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|Authors: ||Marinelli, Adriana|
|Tutor: ||GIGLIOTTI, SILVIA|
|Title: ||Identification and characterization of small non-coding RNA molecules transcribed in Heliothis virescens (Fabricius) (Lepidoptera: Noctuidae) larvae parasitized by Toxoneuron nigriceps (Viereck) (Hymenoptera: Braconidae).|
|Abstract: ||Toxoneuron nigriceps (Hymenoptera, Braconidae) is an endophagous parasitoid of the tobacco budworm, Heliothis virescens (Lepidoptera, Noctuidae). Parasitized larvae show a complex array of pathological symptoms including immune response suppression, largely due to a symbiotic virus, named TnBV, belonging to the family Polydnaviridae (PDV). A striking characteristic of the TnBV, as well as the other PDV genomes sequenced to date, is the large preponderance of non-coding regions, which raises the question of their functional relevance. To start addressing this question, we decided to analyze the small RNA fraction present in haemocytes of parasitized larvae and search for TnBV-derived sequences that might interfere with the host immune response.
To investigate this hypothesis in the case of TnBV, a specialized cDNA library, representative of the small RNA fraction present in haemocytes of parasitized larvae, was prepared. The generated cDNA library was validated by two types of quality control analyses.
Real-time PCR Absolute Quantification was performed using a standard curve method. This analysis essentially allowed me to evaluate the concentration of the library and also to obtain indications on its purity, by assessing the presence and relative abundance of adapter dimers contaminants.
A further quality test was carried out by cloning a small amount of the cDNA products in a plasmid vector and by sequencing through conventional technology few randomly selected clones. Two cloned sequences turned to be microRNA species already known in other organisms, miR-184 and miR-970, evolutionarily conserved from insects to mammals. In Drosophila melanogaster miR-184 is expressed in all developmental stages (Ping Li et al., 2011). Moreover, functional analysis identified a role for this miRNA in the female germline, where it is involved in multiple steps of oogenesis (Iovino et al., 2009).
The presence of authentic miRNA species in our library, as well as the finding of a correct size range (21-27) in our cloned cDNA sequences represented valid quality control criteria, empowering further analysis of the cDNA library by high-throughput sequencing technologies.
Specifically, cDNA sequencing was performed using the Illumina platform and resulted in about 6 million total reads. Sequence alignment with the TnBV genome was then performed using the FAST (Fast Aligning of Short Tags) software developed by the Institute of Applied Genomics of Udine. These preliminary analyses allowed the identification of 52 cDNA sequences, ranging in size between 20 and 27 nucleotides, that align with the viral genome. 46 are present in the viral genome in single copy, while 6 are located in two different positions and are therefore represented twice. These sequences were extensively analyzed by bioinformatical tools, in particular computational methods based on secondary structure prediction to assess the ability of these genomic regions to generate appropriate small RNA precursor molecules. Specific analyses were performed using a web tool, MirEval. 5 sequences were selected as potential miRNA species, deriving from viral genomic regions that show structural features typical of precursor-miRNA (pre-miRNA) molecules. RT-PCR experiments of these genomic regions, aimed at detecting presumptive primary-miRNA (pri-miRNA) species, indicated that these genomic regions are actively transcribed in haemocytes, 6 and 12 hours after parasitization. In parallel, transcriptional profiling of the TnBV genomic regions where the remaining presumptive TnBV small ncRNA sequences were mapped, as well as of randomly selected regions, that do not contain any protein coding genes or any putative small ncRNAs, indicated that the non-coding portion of the TnBV genome is extensively transcribed in host haemocytes. These analyses indicated that most, if not all, of the non-coding portion of the TnBV genome is transcribed in host haemocytes. This unexpected finding raises several questions concerning: 1) the functional meaning of generalized transcription and 2) the possible existance of specific mechanisms acting downstream of transcription to discriminate biologically relevant RNA molecules from “transcriptional noise”.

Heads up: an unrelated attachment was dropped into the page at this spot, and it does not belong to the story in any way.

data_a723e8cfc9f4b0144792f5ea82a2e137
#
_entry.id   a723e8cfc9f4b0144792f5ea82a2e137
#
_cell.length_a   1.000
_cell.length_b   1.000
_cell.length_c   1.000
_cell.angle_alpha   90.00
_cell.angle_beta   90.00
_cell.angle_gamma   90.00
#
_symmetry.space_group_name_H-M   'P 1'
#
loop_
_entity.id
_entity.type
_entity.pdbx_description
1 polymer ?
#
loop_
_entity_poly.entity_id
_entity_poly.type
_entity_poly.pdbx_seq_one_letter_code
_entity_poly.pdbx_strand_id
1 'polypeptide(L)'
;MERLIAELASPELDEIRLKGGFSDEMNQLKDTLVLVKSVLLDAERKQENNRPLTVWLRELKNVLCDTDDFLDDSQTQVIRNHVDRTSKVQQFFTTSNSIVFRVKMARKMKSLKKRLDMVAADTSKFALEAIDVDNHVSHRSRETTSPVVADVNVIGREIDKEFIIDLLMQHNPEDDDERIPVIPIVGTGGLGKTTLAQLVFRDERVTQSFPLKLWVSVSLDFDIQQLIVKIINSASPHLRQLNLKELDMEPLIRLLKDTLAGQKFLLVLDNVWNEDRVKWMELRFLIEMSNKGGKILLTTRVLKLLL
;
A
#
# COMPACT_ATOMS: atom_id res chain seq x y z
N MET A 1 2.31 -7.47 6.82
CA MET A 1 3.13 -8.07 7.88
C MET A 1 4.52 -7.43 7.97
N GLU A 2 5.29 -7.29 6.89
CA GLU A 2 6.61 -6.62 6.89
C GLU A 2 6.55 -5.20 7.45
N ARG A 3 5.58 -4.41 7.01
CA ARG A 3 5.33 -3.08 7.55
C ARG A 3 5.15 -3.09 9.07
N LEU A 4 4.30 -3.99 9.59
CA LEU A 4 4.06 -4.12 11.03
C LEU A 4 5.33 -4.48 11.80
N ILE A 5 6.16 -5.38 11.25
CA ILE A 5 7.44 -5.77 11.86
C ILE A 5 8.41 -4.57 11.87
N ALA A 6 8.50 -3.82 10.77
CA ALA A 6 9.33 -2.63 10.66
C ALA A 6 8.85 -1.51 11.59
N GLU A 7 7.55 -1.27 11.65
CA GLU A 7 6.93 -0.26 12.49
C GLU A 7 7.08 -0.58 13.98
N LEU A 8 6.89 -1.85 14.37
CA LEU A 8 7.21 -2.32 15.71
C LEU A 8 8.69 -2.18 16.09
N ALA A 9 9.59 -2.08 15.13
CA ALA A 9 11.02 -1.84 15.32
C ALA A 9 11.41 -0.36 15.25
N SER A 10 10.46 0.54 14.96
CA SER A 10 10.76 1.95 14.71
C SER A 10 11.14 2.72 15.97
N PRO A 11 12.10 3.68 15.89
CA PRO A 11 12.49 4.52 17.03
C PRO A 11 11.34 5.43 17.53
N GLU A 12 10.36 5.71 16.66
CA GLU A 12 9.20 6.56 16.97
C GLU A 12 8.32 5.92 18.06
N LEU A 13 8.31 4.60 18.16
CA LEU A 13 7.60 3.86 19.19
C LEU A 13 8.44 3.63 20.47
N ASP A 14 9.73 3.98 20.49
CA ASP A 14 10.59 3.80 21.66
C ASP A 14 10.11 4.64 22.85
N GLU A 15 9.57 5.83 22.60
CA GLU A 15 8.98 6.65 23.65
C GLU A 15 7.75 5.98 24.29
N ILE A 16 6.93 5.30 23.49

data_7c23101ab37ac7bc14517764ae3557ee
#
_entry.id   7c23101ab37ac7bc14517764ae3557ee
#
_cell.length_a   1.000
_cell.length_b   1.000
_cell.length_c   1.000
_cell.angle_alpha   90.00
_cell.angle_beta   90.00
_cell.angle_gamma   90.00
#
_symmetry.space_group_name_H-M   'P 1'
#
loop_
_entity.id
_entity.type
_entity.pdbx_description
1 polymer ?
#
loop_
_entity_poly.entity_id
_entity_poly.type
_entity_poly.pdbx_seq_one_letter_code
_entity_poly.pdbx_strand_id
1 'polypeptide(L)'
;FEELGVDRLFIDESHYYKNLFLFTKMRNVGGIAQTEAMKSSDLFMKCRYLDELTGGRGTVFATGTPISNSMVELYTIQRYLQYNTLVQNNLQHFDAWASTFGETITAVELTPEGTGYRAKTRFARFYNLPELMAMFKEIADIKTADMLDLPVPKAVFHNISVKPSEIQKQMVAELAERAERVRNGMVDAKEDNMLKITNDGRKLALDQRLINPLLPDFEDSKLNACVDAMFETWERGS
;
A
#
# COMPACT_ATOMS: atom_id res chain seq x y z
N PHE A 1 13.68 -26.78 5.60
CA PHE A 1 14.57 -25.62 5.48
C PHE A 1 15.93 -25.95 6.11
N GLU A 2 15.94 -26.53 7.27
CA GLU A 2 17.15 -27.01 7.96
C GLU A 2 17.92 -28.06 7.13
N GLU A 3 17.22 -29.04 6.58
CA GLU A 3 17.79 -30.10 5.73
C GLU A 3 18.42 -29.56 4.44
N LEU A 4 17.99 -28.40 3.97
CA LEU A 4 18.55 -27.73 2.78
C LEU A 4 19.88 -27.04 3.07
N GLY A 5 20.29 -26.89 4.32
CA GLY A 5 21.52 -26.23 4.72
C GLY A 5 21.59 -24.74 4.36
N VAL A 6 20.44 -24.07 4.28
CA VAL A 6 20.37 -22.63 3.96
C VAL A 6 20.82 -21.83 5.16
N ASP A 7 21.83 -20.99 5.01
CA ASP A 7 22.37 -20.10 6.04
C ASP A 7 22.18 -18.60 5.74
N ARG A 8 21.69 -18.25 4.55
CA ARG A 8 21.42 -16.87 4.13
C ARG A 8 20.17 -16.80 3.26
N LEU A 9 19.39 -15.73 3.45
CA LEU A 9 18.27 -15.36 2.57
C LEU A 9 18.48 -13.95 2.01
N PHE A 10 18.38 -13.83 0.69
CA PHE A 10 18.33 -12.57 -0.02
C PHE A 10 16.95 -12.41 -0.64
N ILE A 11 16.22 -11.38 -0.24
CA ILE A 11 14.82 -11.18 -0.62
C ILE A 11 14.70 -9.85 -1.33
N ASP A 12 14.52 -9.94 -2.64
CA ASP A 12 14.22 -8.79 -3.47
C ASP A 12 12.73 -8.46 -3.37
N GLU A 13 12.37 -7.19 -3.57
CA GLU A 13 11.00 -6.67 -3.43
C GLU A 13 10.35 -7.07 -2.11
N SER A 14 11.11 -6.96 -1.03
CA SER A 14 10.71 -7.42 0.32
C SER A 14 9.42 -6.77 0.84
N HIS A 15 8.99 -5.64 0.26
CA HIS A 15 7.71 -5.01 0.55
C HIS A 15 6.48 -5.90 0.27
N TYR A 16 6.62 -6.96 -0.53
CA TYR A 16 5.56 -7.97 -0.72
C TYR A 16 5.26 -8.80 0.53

Functional characterization of the sequences identified as potential microRNAs is expected to shed light on the role played by the non-coding regions of the TnBV genome during parasitization. Furthermore, future work aimed at target identification may disclose the possible involvement of these sequences in the alteration of host immune system. The generated information will be essential for defining a more comprehensive model of the immunosuppression phenomena occurring during parasitization.|
|Keywords: ||host-parasitoid interactions, polyDNAvirus, haemocyte, microRNA, immune system.|
|Subject MIUR : ||BIO/11 BIOLOGIA MOLECOLARE|
|Issue Date: ||2011|
|Doctoral course: ||Insect Science and Biotechnology|
|Academic cycle: ||24|
|Publisher: ||Università degli Studi dell'Insubria|
|Citation: ||Marinelli, A.Identification and characterization of small non-coding RNA molecules transcribed in Heliothis virescens (Fabricius) (Lepidoptera: Noctuidae) larvae parasitized by Toxoneuron nigriceps (Viereck) (Hymenoptera: Braconidae). (Doctoral Thesis, Università degli Studi dell'Insubria, 2011).|
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